So, you want to find out what evidence there is on a clinical question you’ve come across in practice (e.g. how effective is ciclosporin in the treatment of atopic dermatitis in dogs? what is the best intervention for managing feline urine spraying?). You’ll probably want to find out if there have been any published randomised controlled trials (conventionally the best form of evidence). Ideally, you will want someone to have already hunted out all the randomised controlled trials using an objective and transparent approach, with the aim of minimising bias: i.e. what you want to find is a good quality systematic review.
You go to search the free PubMed database on the internet . It’s got millions of citations, but most of them are about human health. You find some relevant veterinary citations, but it’s not clear from the title or abstract if they are all systematic reviews. You know you should probably look elsewhere in case you’ve missed something, and you’ve read that CAB abstracts is the database with the best coverage of research evidence on veterinary topics,1 but sadly you don’t subscribe to that. Wouldn’t it be nice if someone could pull out just the veterinary systematic reviews (the number is not huge but is growing fast) and put them all together in one place? Wait a minute.....someone has just started doing that in a new public database called VetSRev.
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+VetSRev has been developed by the Centre for Evidence-based Veterinary Medicine (CEVM) at Nottingham University. The VetSRev team regularly searches PubMed and CAB abstracts for systematic reviews on veterinary topics and gathers the citations into VetSRev. Citations are only included for systematic reviews that include details of the search methodology, and that name the databases searched. Systematic reviews are included if they are considered by the VetSRev team to be relevant to veterinary medicine, veterinary science, animal health, animal reproduction or animal nutrition. Systematic reviews on animal-assisted therapy are included; systematic reviews of animal models of human disease are excluded, unless the results are judged to be directly relevant to veterinary medicine.The citations in VetSRev are linked to the original systematic review articles, but access to the full article text depends on whether the article is free or only available through subscription. The quality of reviews is not formally assessed by CEVM so VetSRev users need to do their own critical appraisal on systematic reviews found with the database. There is a helpful guide to using the database (“Getting started with VetSRev”). For example, it recommends using the plural for animal names in searches (e.g. when searching for cats as a topic, it is better to use “cats”, because “cat” will return many records with words containing “cat”, including “cattle”); and it describes how to combine search terms (the database does not use the Boolean operators “AND” and “OR” that people might be familiar with using).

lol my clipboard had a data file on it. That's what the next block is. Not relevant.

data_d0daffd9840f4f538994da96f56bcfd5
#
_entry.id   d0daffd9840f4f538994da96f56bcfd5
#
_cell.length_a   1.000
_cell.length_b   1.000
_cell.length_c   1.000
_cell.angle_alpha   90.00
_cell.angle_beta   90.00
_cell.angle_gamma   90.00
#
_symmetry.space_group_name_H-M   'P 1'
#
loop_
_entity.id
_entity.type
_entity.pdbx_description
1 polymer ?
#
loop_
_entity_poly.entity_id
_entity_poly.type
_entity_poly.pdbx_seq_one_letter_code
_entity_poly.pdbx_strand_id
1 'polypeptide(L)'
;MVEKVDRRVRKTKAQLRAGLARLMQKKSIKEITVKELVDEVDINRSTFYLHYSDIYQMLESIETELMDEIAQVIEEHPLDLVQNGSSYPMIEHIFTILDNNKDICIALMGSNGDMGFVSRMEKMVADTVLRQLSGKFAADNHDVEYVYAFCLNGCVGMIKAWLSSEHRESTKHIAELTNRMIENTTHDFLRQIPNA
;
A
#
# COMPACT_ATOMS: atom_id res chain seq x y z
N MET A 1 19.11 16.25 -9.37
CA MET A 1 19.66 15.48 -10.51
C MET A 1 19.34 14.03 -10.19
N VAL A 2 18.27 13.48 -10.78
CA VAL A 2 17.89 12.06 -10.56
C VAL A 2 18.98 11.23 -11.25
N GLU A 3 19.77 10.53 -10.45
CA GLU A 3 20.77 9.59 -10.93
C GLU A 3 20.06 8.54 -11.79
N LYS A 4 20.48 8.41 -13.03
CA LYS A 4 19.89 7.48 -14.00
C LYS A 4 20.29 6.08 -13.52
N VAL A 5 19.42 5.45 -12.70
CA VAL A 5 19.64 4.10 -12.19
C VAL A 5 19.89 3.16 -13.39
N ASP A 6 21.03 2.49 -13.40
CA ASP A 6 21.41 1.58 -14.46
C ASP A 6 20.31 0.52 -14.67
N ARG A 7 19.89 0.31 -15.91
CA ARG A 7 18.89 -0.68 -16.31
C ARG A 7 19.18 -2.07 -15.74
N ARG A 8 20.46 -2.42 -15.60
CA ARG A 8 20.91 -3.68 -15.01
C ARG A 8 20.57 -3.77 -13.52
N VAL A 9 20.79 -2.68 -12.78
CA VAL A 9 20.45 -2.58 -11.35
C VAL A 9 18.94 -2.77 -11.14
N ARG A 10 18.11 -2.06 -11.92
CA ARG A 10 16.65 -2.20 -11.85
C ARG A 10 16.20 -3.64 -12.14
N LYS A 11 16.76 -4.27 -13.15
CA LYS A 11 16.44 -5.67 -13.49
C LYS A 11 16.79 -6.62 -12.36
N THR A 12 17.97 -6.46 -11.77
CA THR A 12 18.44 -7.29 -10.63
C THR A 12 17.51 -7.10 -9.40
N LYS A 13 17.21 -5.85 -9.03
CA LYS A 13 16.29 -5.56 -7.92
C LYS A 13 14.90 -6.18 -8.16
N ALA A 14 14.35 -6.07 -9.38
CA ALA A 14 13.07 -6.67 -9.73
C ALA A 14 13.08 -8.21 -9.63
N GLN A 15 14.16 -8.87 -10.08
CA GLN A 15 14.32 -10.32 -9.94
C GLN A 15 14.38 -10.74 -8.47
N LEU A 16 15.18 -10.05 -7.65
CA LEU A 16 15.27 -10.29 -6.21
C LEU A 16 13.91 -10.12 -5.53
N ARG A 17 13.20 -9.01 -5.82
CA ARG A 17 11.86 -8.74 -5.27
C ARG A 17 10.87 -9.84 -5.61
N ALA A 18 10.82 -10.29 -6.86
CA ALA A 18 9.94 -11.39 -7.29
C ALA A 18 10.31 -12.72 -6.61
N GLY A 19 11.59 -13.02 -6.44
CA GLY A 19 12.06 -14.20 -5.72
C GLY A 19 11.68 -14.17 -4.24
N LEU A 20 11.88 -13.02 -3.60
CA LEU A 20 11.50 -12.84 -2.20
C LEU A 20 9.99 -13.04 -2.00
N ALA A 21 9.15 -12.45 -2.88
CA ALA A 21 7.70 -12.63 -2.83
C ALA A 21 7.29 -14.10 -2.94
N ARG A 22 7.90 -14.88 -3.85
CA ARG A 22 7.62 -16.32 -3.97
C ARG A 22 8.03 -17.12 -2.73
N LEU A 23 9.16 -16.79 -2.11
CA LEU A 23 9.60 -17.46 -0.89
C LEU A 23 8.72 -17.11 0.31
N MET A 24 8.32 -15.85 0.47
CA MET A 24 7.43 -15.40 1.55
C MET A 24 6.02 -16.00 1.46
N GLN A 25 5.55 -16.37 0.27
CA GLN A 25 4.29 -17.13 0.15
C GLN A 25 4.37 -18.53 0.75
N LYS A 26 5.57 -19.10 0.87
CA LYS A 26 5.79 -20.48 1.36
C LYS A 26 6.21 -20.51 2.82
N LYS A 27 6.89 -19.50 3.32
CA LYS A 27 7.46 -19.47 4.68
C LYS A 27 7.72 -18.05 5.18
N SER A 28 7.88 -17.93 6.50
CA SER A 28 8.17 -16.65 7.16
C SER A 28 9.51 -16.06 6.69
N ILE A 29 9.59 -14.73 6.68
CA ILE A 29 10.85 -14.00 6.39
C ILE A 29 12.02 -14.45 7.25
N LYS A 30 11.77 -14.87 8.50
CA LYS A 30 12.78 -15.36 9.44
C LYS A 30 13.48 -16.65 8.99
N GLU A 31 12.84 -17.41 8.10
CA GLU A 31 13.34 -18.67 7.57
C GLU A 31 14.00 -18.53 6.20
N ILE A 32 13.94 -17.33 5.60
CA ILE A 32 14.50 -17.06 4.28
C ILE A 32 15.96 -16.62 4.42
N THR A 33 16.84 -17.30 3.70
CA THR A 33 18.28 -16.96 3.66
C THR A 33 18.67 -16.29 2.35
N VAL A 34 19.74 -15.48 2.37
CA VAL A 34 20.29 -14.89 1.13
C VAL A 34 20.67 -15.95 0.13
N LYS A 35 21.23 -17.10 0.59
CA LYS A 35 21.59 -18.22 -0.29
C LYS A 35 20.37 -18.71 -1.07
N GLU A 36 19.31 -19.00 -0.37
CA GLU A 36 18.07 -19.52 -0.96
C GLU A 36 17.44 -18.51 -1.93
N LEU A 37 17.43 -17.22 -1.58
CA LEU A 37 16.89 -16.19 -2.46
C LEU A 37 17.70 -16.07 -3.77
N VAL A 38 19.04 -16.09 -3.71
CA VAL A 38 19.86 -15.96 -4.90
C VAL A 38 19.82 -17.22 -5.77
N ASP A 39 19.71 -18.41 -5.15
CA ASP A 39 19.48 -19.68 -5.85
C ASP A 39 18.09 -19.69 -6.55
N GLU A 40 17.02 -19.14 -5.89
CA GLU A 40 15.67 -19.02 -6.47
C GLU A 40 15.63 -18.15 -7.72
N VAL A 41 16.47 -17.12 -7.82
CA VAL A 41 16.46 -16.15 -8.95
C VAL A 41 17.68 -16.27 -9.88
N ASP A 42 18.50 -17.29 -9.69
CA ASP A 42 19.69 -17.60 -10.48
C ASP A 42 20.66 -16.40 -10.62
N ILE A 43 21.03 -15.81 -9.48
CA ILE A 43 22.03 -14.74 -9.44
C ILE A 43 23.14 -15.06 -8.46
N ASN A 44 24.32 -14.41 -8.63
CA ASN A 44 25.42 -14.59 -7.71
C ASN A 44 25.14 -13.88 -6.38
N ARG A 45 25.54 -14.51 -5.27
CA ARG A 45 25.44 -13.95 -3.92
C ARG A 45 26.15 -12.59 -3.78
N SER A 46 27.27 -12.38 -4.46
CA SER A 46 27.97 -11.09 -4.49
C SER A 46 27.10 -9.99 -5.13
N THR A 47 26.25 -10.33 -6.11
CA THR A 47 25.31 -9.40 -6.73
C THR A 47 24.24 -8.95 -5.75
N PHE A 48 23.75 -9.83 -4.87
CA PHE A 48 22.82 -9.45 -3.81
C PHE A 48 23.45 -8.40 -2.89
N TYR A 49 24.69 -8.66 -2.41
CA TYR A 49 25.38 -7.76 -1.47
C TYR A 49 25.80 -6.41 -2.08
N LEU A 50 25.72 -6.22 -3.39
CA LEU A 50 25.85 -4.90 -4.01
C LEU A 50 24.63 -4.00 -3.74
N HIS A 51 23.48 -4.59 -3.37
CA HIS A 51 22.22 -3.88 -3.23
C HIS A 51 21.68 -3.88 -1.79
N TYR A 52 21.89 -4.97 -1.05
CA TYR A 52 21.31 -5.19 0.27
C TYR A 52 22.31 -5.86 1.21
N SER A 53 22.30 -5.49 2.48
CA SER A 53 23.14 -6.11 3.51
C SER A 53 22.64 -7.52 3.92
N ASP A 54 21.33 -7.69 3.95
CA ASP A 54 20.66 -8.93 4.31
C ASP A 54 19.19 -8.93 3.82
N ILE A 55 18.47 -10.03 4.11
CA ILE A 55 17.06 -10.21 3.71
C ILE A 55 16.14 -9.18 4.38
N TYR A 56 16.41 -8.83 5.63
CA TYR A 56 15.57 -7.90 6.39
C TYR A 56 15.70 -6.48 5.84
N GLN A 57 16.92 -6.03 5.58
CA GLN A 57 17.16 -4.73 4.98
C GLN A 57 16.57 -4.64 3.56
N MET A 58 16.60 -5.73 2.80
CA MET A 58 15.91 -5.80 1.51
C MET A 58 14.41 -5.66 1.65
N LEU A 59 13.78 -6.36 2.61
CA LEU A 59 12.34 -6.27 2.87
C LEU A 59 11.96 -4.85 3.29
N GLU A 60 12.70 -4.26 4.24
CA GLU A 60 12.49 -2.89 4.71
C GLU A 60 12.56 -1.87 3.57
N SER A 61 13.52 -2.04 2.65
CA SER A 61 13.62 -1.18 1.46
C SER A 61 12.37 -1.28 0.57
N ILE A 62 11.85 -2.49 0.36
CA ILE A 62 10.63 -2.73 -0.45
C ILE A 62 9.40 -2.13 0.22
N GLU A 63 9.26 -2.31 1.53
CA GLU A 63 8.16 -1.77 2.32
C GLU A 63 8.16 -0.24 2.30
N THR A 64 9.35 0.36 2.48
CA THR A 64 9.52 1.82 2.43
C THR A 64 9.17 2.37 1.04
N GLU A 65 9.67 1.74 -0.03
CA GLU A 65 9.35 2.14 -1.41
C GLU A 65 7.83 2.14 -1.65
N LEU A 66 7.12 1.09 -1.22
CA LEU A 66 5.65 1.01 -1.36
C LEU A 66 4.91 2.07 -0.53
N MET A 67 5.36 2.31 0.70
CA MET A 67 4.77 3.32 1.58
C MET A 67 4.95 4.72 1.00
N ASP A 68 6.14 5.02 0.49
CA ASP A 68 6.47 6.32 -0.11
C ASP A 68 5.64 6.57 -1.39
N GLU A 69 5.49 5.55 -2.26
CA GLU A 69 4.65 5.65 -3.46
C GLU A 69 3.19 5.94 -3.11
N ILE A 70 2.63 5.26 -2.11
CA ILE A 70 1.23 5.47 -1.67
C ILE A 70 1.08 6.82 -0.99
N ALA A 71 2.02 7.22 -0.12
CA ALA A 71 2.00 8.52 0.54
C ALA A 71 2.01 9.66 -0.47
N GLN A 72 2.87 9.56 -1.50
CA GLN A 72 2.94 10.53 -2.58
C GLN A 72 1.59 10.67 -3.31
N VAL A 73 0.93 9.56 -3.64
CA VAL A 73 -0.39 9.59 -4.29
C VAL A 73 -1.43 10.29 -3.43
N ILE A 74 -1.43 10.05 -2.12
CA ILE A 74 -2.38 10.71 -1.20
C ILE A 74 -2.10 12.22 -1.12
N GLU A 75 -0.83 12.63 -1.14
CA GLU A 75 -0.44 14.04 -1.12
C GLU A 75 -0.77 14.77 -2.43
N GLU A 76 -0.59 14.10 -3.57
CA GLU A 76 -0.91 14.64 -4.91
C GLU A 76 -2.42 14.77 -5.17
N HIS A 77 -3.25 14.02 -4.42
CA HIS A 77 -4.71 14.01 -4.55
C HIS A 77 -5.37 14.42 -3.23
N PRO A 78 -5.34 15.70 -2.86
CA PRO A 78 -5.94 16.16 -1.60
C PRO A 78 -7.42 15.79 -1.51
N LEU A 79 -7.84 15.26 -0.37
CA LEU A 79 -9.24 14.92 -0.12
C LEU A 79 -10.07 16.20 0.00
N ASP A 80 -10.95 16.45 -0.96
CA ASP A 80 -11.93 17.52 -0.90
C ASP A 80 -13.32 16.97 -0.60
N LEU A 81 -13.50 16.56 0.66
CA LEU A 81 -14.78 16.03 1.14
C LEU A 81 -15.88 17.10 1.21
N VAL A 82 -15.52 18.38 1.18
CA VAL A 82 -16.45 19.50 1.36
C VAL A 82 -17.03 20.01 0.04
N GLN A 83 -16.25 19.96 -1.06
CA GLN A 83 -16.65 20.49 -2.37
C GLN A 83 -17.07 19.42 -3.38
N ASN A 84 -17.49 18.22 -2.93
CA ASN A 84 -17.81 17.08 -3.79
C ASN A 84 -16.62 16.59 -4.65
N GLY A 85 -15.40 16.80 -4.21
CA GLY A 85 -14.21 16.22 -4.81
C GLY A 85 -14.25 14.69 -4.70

Veterinary Prescriber’s reviews of veterinary treatments are based on a review of the evidence. VetSRev is now the first place we look for systematic reviews. VetSRev is a truly useful resource for anyone searching for evidence on veterinary topics.
1. Grindlay DJ et al. Searching the veterinary literature: a comparison of the coverage of veterinary journals by nine bibliographic databases. J Vet Med Educ 2012; 39: 404–12.